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Lemon Battery

You make a battery using a piece of fruit?

Yes, but not a very strong one!

The source of electric energy in this demonstration is the combination of copper and zinc strips in the citric acid of the lemon.

The citric acid of the lemon reacts with the zinc and loosens electrons. Copper pulls electrons more strongly than zinc, so loose electrons will move towards the copper when the electrodes are connected by wires. Moving electrons are called an electric current, which is what lights up the bulb.

This is a classic electricity activity, but it can be very frustrating if you don't have the right equipment. We recommend having a multimeter or voltmeter on hand to test the voltage.


  • Describe the relationship between an electron and current electricity.


  • Per pair of students:
    lemon (and other fruit, optional)
    1 copper strip
    1 zinc strip (you can use a galvanized nail, which is coated with zinc)
    2 copper wire leads (each about 20 cm long) with alligator clips on both ends
    LED bulb with a rating of no more than 2 volts (the smaller the voltage, the better)
    wire cutters
    wire strippers

  • Per Class:
    multimeter or voltmeter (optional)

Key Questions

  • What happens when you connect the wire to the bulb?
  • What is the power source?
  • What role does the lemon play in lighting up the bulb?
  • When we use two strips of the same metal, does the bulb light up? Why?
  • Is water a good conductor of electrical current? Is salt a good conductor of electrical current? How do you know?

What To Do

  1. Roll the lemon firmly on a counter to release some of the juices.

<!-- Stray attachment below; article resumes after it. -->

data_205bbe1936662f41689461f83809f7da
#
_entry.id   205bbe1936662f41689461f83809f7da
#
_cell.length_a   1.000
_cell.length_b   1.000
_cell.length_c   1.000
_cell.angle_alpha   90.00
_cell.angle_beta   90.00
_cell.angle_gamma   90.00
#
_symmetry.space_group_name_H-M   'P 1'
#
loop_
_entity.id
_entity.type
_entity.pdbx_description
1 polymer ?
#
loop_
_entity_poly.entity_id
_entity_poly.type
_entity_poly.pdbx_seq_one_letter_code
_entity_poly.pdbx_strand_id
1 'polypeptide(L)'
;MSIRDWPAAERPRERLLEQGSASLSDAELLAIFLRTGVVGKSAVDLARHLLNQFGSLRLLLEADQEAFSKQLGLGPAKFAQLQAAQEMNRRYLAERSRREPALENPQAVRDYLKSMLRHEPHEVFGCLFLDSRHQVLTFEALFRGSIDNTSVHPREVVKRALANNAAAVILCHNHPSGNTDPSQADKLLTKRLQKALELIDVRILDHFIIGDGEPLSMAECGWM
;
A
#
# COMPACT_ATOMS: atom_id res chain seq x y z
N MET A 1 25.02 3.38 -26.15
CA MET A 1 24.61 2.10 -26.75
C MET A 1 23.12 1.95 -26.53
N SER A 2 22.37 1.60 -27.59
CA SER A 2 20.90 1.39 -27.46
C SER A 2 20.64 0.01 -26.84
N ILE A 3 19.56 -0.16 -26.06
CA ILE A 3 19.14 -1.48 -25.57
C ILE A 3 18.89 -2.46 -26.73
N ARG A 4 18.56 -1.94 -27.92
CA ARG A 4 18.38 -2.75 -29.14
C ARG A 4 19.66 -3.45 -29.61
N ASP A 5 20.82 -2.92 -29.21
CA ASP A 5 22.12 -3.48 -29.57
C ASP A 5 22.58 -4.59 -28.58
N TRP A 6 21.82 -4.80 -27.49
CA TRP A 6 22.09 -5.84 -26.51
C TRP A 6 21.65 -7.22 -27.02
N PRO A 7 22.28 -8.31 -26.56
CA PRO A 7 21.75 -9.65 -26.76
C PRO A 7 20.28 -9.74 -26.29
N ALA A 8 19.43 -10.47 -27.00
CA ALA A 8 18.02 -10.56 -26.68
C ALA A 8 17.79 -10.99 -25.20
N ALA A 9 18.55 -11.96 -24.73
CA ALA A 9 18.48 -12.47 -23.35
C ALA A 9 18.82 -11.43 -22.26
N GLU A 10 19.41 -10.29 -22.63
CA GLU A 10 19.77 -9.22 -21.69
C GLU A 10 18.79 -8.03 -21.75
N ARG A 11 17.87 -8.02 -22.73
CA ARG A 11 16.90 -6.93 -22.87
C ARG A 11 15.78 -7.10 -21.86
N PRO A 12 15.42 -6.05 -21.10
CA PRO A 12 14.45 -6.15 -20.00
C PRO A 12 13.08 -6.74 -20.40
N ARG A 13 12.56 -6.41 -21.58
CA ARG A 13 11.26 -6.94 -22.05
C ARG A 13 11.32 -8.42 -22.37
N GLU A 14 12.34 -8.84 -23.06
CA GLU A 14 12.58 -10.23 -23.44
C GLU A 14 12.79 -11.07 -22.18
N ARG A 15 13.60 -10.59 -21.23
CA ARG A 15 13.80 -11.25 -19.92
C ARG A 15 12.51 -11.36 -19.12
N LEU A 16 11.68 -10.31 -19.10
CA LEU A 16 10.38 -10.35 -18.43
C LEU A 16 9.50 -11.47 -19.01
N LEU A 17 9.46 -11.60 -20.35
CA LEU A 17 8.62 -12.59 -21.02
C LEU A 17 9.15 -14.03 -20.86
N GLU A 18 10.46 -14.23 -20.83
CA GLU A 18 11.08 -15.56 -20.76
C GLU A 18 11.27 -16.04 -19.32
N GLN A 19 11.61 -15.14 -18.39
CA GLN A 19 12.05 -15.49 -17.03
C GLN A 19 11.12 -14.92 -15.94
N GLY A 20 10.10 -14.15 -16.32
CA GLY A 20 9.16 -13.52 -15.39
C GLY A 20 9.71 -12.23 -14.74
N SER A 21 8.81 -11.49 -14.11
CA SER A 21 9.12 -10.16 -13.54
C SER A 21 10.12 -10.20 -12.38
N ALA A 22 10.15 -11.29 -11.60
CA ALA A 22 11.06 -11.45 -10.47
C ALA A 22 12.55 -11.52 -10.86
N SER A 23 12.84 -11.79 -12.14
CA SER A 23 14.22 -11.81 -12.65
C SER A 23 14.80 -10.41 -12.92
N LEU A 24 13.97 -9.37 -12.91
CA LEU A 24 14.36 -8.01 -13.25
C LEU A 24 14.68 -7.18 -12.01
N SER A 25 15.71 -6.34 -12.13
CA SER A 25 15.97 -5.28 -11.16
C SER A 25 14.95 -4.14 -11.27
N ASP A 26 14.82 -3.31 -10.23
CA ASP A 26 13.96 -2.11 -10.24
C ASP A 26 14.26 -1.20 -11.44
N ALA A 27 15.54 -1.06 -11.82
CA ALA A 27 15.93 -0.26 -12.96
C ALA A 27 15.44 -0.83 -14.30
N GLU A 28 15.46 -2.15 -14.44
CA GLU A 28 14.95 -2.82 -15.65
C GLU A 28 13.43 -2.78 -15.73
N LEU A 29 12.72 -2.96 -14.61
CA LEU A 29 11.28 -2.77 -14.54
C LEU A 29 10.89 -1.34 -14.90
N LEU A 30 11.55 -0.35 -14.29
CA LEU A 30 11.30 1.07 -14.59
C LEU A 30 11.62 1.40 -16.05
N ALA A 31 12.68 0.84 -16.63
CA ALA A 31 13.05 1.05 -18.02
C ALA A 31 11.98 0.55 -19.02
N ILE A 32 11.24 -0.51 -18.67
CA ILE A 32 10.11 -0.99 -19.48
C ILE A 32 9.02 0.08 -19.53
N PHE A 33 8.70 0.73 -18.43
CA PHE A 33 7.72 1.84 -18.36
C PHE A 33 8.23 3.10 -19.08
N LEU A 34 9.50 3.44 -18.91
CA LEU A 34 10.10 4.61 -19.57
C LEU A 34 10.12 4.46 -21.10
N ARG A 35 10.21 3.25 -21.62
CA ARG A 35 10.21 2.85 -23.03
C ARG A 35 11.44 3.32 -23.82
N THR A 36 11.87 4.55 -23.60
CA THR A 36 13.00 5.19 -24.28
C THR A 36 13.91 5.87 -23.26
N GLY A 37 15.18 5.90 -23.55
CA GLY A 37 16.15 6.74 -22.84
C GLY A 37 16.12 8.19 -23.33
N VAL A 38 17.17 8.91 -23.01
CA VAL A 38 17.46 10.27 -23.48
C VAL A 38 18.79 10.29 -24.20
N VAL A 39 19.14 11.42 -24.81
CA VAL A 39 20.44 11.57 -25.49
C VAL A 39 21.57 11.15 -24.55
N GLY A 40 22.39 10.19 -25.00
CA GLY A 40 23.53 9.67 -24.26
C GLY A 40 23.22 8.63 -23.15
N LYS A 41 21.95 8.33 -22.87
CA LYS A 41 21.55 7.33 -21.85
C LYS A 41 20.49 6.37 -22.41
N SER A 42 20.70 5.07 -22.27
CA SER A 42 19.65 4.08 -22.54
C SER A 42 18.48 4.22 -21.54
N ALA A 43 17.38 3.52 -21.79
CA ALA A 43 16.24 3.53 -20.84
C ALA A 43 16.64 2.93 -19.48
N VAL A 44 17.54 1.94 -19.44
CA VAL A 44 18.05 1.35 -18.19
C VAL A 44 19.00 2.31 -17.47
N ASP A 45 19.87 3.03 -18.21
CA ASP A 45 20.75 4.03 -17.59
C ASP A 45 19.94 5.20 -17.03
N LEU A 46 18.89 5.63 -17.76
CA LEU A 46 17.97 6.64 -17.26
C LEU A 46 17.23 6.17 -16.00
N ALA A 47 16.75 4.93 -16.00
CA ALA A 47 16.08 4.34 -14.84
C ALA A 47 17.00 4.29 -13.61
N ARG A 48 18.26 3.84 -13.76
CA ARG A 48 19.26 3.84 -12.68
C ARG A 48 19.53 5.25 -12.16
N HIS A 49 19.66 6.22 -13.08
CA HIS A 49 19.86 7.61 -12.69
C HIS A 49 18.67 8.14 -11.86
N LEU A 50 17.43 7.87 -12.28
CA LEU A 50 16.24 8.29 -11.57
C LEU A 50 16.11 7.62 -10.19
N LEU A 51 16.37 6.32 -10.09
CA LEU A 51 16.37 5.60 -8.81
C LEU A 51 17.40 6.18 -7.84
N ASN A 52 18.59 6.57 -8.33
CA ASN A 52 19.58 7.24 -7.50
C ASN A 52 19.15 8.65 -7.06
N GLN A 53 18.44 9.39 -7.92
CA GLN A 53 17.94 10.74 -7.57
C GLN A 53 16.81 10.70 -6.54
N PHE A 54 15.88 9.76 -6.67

2. Insert the one copper strip and one zinc strip vertically into the lemon, with one end sticking out.
  3. Connect one wire lead to each metal strip (electrode).
  4. Connect one of the free ends of the wire leads to one of the wires attached to the LED
  5. Connect the remaining free end of the wire lead to the remaining free wire on the bulb. Don’t be surprised if the bulb doesn’t light!

    • Hint: If you’re using an LED, it will only light if it’s connected in the right direction. Try switching direction.
    • Hint: Don’t try to test your LED by hooking it up to a commercial battery. A commercial battery will be too powerful and will wreck the LED.
  6. Use the voltmeter or multimeter to check the voltage between the two electrodes. It will probably be less than 1 volt! That’s not enough to light the LED, which needs about 2 volts. Join together in groups of three or four lemons. Connect the lemons together in series (connect copper to zinc together with wire) and attach the ends to ONE bulb. Use the voltmeter to check the voltage between the free wires at the ends of the series.

​Teacher Tip: The voltage will be extremely weak. You may need at least 3 lemons per battery for any visible movement to occur on the voltometer.


  • Experiment with other fruits (e.g. oranges, grapefruits, apples, peaches, pears). Which ones produce the highest voltage? Why?
  • Experiment with replacing the electrodes with two copper strips or two zinc strips and try to light the bulb. Measure the voltage and explain the results.
  • Experiment with replacing the electrodes with different metals (e.g. iron and magnesium). Which combinations of electrodes give the highest voltage?